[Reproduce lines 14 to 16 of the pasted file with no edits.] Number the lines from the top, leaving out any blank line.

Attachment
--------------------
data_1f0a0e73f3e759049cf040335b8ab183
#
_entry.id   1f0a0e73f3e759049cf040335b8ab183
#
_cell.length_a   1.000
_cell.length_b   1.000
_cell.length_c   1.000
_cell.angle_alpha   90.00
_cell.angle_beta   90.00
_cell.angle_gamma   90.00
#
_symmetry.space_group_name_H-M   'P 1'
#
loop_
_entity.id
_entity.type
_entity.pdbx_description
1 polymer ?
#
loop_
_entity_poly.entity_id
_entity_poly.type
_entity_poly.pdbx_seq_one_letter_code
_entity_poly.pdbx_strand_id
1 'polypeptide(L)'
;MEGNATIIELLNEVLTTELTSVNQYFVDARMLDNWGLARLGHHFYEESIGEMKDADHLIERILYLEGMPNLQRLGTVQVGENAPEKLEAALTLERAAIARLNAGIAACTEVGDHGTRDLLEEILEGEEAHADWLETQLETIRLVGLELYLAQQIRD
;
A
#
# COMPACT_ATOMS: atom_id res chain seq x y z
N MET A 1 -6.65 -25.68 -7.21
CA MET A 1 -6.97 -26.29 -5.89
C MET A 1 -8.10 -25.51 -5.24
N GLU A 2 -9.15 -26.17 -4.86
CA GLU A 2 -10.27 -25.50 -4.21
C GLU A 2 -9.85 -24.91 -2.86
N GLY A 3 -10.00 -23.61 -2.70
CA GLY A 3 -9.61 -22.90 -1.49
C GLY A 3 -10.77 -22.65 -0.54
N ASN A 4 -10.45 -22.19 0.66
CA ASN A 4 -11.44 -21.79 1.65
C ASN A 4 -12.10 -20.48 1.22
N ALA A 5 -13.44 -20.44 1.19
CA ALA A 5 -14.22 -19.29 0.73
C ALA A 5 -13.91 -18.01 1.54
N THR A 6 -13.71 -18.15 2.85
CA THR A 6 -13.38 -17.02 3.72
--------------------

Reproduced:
loop_
_entity.id
_entity.type